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June PPM Review: Sample Change Hypothesis

| July 24, 2017

By Clark Smidt
Broadcast Advisor

BOSTON — Once upon a time, anyone could look at an Arbitron book and see all results for all stations, all dayparts, all demos, shares and cume with an exact Metro and TSA sample size.

Today, having simple access to only the very broad share and cume trends from subscribers, invites conjecture and imagination.

The current Spring Diary Markets, now being released, often show just one, two or three subscribers.  A “do not sell” top-line number for ALL signals would add credibility for radio.  Let’s check a few June Portable People Meter snap shots:

PPM markets have fewer respondents – a smaller sample – than the Diary Daze.  And, we’re not exactly sure how many meters are out there nor where they are.  Diaries by zip code were available to inspect in Beltsville — each booklet contained one week’s worth of listening.  Today, we don’t know how long meters stay with the same person or an entire household.

Considering the importance of knowing more about meters changing hands, here’s one hypothesis:

Divide the number of subscribing stations in each market by the number of stations posting a change of more than a .5 share  – up or down –  during a three-month period.

Using a break point of 25% for stations showing changes of 0.5 or more, a review of 46 markets suggested a healthy April/May/June meter shuffle in 21 markets.

The Leaders for Suspected Sample Change:

53.8%             45.  Norfolk-VA Beach-Newport News, VA (7 of 33 subscribing stations show 0.5 or

greater change)

48%                 12.  Detroit (12 of 25)

44.4%              27.  Pittsburgh, PA (8 of 18)

42.9%              46.  Greensboro-WS-High Point, NC (9 of 21) and 44. Providence, RI (6 of 45)

42.3%              38.  Raleigh-Durham, NC (11 of 26)

41.6%               32. Orlando, FL (10 of 24)

Conversely, those with Suspected Minimal Sample Change Included:

2.1%                  2.   Los Angeles (1 of 48 stations show 0.5 or greater change, up or down)

4.9%                20.   Nassau / Long Island, NY (2 of 41)

5.7%                30.   Las Vegas (2 of 35)

9.1%                11.   Miami and 18. Denver (both with 3 of 33).

10.8%               5.   Dallas (4 of 37)

11.8%               9.   Philadelphia (4 of 34)

Fact or Fiction:  Does unpredictable PPM meter shuffle create audience fluctuation?

Another interesting stat was the number of HD only stations (those not partnering with an AM), vs. STREAM and LP-FM.

HD started to promote in the US around 2003 and still hopes for a jolt from more compelling product.  Plug-and-play has been a major issue vs. having to buy a separate receiver or getting a newer car with HD factory installation.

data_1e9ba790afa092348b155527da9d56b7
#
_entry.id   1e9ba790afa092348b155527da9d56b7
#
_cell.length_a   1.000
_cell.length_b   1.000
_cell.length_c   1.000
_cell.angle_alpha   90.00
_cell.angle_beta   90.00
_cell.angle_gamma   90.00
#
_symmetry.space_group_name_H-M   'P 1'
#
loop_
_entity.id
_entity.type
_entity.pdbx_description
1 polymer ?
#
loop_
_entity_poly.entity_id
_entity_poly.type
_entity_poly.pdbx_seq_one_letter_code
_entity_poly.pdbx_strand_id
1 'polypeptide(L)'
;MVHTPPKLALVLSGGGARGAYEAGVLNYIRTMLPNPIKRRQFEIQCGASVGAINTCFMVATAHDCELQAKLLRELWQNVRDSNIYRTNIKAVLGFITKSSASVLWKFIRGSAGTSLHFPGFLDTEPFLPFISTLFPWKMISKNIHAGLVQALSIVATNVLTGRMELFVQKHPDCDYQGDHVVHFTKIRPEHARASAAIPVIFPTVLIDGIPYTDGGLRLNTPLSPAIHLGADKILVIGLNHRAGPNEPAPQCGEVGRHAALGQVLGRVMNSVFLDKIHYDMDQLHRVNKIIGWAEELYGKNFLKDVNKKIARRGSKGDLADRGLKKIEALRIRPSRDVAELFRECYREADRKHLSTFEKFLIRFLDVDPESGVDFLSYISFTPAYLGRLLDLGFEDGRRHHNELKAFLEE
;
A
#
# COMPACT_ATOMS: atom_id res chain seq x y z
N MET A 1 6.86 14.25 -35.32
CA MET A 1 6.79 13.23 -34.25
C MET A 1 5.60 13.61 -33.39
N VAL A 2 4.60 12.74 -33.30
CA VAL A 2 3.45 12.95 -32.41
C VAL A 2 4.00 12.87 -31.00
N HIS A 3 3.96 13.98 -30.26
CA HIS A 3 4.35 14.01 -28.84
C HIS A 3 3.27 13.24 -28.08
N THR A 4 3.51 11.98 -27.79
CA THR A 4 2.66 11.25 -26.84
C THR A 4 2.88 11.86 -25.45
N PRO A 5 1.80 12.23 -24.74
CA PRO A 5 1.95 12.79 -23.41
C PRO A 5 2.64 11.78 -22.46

In June, 2017, only 20 markets record a total of 35 HD rated stations, producing a combined total share of 36.3.  The king of that hill is Las Vegas urban contemporary KYMT-HD2, now at 2.7.  The top HD markets are Jacksonville posting a total 6.2 share followed by Austin at 4.8.

The lone, significant Low Power FM is currently WRME-LP, Chicago “My/FM” scoring an impressive a 2.9.

As for STREAMING:  19 stations in only 6 PPM markets combine for a 4.4. total share.  Best Stream Share is hot AC KLLC with a .9 in San Jose and .5 in adjacent home market San Francisco.

FORMAT THOUGHTS:  Toughest to gain mass appeal appear to be modern rock, rock and alternative because of differences in title, artist and sound.

Classic rock and classic hits stay popular and ranging from good – better – best, depending on playlist and curation.  Adult hits is less common and in the proving stages of showing demo success.

Hot AC gets caught between the stronger mainstreams of AC and CHR.  Country remains unique and popular with different styles and demos.

News/talk has the live, local factor, with public news/talk showing more positive moves.  Sports talk also depends on the local connection, for getting an extra base hit or fouling out to the catcher.

Strong potential comes from urban AC and likely a new blend of classic crossover.

Yet to be broadcast libraries with a familiar variety of titles, consistent sound plus combining a modern presentation of information, spots and personality, will be the big winner.

Clark Smidt is a broadcast advisor.  He’s a NYC native who started in Boston broadcast management in the ‘70s (WBUR, WBZ AM/FM, CBS) and continues with customized advertising, branding, content & business development.  He can be phoned at 978 470-2120.  His website is www.broadcastideas.com

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